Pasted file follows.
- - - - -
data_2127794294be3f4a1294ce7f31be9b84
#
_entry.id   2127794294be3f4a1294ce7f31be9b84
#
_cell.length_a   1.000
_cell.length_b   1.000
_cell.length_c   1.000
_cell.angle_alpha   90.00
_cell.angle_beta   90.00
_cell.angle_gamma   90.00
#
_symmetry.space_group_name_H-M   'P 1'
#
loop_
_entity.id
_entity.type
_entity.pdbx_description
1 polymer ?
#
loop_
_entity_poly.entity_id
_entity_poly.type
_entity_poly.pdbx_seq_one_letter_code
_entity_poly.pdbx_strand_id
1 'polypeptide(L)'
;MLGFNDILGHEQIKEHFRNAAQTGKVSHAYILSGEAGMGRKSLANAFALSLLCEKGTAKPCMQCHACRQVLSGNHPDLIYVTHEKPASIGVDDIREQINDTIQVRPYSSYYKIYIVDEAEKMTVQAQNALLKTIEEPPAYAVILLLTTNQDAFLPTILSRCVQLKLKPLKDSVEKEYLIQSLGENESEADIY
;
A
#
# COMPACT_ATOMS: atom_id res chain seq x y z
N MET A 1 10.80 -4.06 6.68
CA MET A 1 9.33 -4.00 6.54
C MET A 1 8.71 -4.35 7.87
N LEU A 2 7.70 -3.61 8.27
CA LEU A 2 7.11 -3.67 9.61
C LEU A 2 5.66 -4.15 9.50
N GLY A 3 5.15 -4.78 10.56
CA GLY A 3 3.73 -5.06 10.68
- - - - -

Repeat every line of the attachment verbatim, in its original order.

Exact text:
data_2127794294be3f4a1294ce7f31be9b84
#
_entry.id   2127794294be3f4a1294ce7f31be9b84
#
_cell.length_a   1.000
_cell.length_b   1.000
_cell.length_c   1.000
_cell.angle_alpha   90.00
_cell.angle_beta   90.00
_cell.angle_gamma   90.00
#
_symmetry.space_group_name_H-M   'P 1'
#
loop_
_entity.id
_entity.type
_entity.pdbx_description
1 polymer ?
#
loop_
_entity_poly.entity_id
_entity_poly.type
_entity_poly.pdbx_seq_one_letter_code
_entity_poly.pdbx_strand_id
1 'polypeptide(L)'
;MLGFNDILGHEQIKEHFRNAAQTGKVSHAYILSGEAGMGRKSLANAFALSLLCEKGTAKPCMQCHACRQVLSGNHPDLIYVTHEKPASIGVDDIREQINDTIQVRPYSSYYKIYIVDEAEKMTVQAQNALLKTIEEPPAYAVILLLTTNQDAFLPTILSRCVQLKLKPLKDSVEKEYLIQSLGENESEADIY
;
A
#
# COMPACT_ATOMS: atom_id res chain seq x y z
N MET A 1 10.80 -4.06 6.68
CA MET A 1 9.33 -4.00 6.54
C MET A 1 8.71 -4.35 7.87
N LEU A 2 7.70 -3.61 8.27
CA LEU A 2 7.11 -3.67 9.61
C LEU A 2 5.66 -4.15 9.50
N GLY A 3 5.15 -4.78 10.56
CA GLY A 3 3.73 -5.06 10.68